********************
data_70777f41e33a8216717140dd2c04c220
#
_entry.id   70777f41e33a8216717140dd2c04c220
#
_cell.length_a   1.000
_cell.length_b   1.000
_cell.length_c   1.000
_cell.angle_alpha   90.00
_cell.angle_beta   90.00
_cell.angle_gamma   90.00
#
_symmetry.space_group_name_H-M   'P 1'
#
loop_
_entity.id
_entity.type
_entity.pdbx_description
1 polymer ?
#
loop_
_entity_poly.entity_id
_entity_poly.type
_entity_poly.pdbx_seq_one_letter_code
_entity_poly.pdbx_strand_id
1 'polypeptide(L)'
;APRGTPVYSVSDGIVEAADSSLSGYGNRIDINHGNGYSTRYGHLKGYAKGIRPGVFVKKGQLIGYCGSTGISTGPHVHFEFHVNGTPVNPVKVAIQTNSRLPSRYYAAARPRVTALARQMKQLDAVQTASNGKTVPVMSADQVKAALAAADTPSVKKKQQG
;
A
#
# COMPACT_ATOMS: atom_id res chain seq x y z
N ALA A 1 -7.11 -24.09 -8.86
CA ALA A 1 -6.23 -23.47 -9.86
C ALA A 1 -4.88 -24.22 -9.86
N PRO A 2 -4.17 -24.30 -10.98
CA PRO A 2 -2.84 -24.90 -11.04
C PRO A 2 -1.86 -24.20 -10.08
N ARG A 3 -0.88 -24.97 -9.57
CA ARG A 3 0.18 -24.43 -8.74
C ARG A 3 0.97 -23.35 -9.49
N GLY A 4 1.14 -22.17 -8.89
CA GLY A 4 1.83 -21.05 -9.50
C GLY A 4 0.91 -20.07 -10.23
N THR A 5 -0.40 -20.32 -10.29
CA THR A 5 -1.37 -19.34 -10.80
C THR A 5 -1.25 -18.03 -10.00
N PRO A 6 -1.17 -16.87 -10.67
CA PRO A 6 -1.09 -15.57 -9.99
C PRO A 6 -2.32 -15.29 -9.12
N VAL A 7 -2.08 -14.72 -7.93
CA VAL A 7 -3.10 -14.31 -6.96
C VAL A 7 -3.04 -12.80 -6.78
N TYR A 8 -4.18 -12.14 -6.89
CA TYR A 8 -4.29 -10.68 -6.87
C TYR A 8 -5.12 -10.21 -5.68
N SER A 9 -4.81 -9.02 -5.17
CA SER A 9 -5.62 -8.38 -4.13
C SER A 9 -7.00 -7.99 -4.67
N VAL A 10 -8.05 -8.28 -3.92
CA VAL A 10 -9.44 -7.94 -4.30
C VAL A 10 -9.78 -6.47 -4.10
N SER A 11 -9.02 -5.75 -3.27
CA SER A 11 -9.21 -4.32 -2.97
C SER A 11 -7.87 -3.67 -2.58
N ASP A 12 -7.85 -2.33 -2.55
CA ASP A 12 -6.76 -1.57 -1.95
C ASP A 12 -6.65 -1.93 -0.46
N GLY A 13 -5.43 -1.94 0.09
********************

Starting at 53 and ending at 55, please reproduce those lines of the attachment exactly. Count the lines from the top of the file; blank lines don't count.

CA TYR A 8 -4.29 -10.68 -6.87
C TYR A 8 -5.12 -10.21 -5.68
N SER A 9 -4.81 -9.02 -5.17